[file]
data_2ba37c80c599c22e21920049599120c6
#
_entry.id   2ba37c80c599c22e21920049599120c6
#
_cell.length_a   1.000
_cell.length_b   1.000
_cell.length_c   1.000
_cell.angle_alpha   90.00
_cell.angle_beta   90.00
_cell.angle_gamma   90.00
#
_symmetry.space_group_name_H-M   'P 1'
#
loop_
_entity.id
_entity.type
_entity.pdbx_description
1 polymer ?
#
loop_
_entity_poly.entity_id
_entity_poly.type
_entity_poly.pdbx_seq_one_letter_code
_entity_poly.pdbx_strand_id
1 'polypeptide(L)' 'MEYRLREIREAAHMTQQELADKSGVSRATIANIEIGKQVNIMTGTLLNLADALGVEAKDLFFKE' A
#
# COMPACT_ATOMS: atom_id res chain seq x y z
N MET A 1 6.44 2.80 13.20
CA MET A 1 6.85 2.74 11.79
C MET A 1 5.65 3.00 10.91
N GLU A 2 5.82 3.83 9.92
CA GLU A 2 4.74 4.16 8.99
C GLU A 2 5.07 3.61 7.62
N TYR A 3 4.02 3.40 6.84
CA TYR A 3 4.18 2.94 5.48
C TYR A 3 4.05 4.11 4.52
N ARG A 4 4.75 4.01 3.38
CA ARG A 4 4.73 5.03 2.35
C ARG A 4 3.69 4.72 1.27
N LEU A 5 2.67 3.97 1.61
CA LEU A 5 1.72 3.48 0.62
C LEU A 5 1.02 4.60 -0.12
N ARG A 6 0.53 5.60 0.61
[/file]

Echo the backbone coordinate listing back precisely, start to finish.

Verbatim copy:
data_2ba37c80c599c22e21920049599120c6
#
_entry.id   2ba37c80c599c22e21920049599120c6
#
_cell.length_a   1.000
_cell.length_b   1.000
_cell.length_c   1.000
_cell.angle_alpha   90.00
_cell.angle_beta   90.00
_cell.angle_gamma   90.00
#
_symmetry.space_group_name_H-M   'P 1'
#
loop_
_entity.id
_entity.type
_entity.pdbx_description
1 polymer ?
#
loop_
_entity_poly.entity_id
_entity_poly.type
_entity_poly.pdbx_seq_one_letter_code
_entity_poly.pdbx_strand_id
1 'polypeptide(L)' 'MEYRLREIREAAHMTQQELADKSGVSRATIANIEIGKQVNIMTGTLLNLADALGVEAKDLFFKE' A
#
# COMPACT_ATOMS: atom_id res chain seq x y z
N MET A 1 6.44 2.80 13.20
CA MET A 1 6.85 2.74 11.79
C MET A 1 5.65 3.00 10.91
N GLU A 2 5.82 3.83 9.92
CA GLU A 2 4.74 4.16 8.99
C GLU A 2 5.07 3.61 7.62
N TYR A 3 4.02 3.40 6.84
CA TYR A 3 4.18 2.94 5.48
C TYR A 3 4.05 4.11 4.52
N ARG A 4 4.75 4.01 3.38
CA ARG A 4 4.73 5.03 2.35
C ARG A 4 3.69 4.72 1.27
N LEU A 5 2.67 3.97 1.61
CA LEU A 5 1.72 3.48 0.62
C LEU A 5 1.02 4.60 -0.12
N ARG A 6 0.53 5.60 0.61